Will a Brexit spell supply chain disruption for businesses?

EuropeFinancial servicesItRaw materialsRisksourcing+-

With a referendum on Britain’s EU membership due as early as June this year, many firms are concerned what effect a ‘Brexit’ could have on profit margins, investment and supply chain integrity.

Such concerns are widely mirrored in the press; UK newspaper, the Financial Times’ annual survey revealed that over two thirds of economists believe an EU exit would worsen the UK’s economic outlook. However, in the present climate, uncertainty is the real enemy.

Procurement chiefs must act now to increase supply chain agility and spread risk in order to ride out any political or legislative changes.

The potential implications of a Brexit are numerous. Exclusion of the UK from the EU free trade agreement could see tariffs imposed serving to increase the cost of sourcing raw materials, components and other imports from mainland Europe. Similarly, these tariffs would reduce the competitiveness of British exports, and there are fears that depleted business confidence could prompt multinational businesses to reduce their levels of inward investment into the UK economy.

A recent report by Open Europe suggests that 35% of UK goods exports could be subject to high tariffs in the eventuality of a ‘Brexit’, in sectors such as food, chemicals and the automotive industry. These areas, as well as the highly-regulated financial services arena are identified as those exposed to the highest threat of disruption and business leaders should move to take mitigating action now.

While a Brexit is a very real possibility, businesses can reduce exposure to risk, and the potential depletion of their bottom line, by increasing supply chain agility. Dual-sourcing strategies should be implemented to ensure that, where practical, key supplies are not purchased exclusively from Europe, with businesses seeking out additional suppliers in other regions such Asia or the Americas, which offer stable and established trade agreements, (in this case the UK would need to negotiate separate agreements with these countries or regions in the absence of the EU umbrella trade deals).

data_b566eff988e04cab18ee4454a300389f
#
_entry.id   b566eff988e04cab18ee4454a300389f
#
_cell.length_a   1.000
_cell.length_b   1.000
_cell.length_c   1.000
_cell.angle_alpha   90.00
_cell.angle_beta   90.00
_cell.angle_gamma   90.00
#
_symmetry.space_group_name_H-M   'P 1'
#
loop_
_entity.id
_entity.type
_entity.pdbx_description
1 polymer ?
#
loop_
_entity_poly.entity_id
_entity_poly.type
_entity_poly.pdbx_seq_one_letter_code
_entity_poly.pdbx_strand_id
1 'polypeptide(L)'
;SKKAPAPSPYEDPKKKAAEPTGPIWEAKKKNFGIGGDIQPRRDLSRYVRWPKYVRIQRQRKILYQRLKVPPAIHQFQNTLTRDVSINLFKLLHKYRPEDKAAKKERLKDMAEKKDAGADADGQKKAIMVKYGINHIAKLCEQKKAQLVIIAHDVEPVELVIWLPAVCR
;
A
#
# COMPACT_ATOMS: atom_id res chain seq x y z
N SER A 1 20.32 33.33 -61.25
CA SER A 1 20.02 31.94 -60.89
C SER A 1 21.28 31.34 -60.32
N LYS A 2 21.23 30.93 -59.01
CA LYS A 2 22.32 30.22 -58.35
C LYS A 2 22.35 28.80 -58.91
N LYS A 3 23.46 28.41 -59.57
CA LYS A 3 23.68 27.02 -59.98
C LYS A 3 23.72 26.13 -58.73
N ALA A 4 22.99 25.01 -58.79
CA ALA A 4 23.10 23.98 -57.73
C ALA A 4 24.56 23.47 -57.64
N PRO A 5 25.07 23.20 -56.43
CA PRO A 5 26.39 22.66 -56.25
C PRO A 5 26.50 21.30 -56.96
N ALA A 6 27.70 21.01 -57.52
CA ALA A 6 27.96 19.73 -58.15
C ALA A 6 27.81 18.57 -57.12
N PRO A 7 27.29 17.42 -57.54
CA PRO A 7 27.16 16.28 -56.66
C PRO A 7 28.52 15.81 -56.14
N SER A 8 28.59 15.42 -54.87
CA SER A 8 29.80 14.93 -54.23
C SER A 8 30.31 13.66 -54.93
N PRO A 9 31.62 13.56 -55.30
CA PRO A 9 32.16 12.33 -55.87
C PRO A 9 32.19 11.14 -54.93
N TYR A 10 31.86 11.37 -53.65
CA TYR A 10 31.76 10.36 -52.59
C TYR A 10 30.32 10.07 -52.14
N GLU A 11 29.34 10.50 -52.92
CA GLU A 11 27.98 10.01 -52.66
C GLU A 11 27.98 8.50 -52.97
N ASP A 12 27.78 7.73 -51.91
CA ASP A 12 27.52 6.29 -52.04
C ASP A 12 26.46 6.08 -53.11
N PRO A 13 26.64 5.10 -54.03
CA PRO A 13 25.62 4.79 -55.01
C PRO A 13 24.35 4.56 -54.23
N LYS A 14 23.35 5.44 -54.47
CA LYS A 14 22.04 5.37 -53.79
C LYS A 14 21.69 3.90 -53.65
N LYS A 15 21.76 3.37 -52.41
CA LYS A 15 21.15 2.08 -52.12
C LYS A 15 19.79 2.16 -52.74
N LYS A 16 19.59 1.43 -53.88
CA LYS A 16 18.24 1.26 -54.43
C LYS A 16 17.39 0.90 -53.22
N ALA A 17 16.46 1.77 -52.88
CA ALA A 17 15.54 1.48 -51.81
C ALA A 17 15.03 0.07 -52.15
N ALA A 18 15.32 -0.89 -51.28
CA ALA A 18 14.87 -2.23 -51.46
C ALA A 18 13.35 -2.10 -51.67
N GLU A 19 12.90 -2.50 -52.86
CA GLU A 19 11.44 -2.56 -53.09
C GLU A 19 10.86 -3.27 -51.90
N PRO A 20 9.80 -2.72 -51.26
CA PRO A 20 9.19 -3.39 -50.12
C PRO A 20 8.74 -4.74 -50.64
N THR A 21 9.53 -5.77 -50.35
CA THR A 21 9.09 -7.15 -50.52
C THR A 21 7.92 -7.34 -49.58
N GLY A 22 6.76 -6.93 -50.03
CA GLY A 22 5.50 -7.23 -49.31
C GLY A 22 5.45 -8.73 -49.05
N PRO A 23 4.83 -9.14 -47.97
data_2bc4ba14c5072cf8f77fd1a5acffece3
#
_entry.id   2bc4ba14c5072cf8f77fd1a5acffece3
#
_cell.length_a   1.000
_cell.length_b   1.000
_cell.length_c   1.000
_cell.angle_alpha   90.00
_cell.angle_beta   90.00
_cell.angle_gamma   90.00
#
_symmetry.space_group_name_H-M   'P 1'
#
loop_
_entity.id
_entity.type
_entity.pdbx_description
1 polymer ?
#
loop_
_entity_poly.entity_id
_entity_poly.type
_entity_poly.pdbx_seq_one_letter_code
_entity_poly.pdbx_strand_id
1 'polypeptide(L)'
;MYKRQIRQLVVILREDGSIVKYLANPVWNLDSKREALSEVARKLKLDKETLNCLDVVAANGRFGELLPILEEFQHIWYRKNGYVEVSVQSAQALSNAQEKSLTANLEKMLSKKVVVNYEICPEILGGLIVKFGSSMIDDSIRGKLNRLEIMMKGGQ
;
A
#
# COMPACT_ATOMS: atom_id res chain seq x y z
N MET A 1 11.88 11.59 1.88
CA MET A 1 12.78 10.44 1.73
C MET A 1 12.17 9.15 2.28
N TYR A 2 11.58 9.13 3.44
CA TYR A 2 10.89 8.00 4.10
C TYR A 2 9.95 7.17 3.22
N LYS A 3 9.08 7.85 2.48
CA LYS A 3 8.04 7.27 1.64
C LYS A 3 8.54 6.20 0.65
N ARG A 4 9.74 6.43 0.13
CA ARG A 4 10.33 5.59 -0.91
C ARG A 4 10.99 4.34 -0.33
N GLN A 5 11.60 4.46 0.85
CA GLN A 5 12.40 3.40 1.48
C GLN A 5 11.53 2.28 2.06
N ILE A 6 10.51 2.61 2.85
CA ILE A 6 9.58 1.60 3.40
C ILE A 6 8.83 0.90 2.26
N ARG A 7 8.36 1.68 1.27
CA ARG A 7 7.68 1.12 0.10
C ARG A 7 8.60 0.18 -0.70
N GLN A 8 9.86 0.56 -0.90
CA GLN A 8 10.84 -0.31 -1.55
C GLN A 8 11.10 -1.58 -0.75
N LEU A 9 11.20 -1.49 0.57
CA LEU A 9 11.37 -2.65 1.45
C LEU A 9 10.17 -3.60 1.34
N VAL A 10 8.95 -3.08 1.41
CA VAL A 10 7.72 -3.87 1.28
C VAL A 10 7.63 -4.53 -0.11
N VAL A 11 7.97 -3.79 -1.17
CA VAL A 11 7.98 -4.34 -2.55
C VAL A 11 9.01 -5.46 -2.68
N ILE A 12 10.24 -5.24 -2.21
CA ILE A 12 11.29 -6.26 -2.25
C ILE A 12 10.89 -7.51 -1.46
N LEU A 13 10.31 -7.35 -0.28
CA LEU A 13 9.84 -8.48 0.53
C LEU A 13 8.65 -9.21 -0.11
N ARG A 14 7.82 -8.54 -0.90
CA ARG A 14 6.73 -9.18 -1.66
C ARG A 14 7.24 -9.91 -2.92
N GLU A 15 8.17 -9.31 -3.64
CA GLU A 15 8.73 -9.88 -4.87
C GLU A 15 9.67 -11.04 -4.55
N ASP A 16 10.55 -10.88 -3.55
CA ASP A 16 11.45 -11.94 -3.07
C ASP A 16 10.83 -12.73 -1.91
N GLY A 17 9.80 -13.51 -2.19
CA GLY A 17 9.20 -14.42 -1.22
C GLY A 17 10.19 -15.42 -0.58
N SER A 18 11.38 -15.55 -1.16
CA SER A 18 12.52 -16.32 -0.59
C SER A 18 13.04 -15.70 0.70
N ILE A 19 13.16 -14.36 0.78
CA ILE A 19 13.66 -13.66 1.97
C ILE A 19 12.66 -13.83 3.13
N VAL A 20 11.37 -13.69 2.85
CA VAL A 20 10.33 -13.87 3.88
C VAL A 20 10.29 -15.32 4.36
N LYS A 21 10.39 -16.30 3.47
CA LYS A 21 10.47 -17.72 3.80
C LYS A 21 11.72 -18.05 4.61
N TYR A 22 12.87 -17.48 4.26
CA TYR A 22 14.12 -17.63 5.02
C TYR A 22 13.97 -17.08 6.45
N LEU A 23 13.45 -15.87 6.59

Firms must ensure that they are able to react quickly to any cost-changes within the supply chain and this relies upon understanding the capacity that non-EU suppliers have to increase output if required.

Alternatively, businesses that rely on goods that are produced in Europe, such as industrial chemicals or automotive components should work with existing suppliers to devise cost-saving strategies and seek efficiencies elsewhere in the supply chain or production process, including waste reduction and improved stock management.

Contingency planning for a Brexit should begin immediately, with businesses communicating with vendors to establish what effect this change would have on trading activity, allowing them to work together to devise possible solutions.

In reality, any commercial disadvantages which could occur as the result of a Brexit are likely to be manageable, if the correct preparations are made. In the event of an exit, the formation of an alternative trade agreement between the UK and EU seems inevitable.

In addition, it is probable that if a regime of tariffs does weaken the pound, this would at least partially negate the effects of taxes and tariffs imposed on exports.

While the cost of imports would increase in the short-term, the selection of viable alternatives and an agile supply chain strategy is vital in ensuring firms’ products remain competitively priced.

Roy Williams is managing director at supply chain consultancy Vendigital.

This contributed article has been written by a guest writer at the invitation of Procurement Leaders. Procurement Leaders received no payment directly connected with the publishing of this content.

Roy Williams
Posted by Roy Williams

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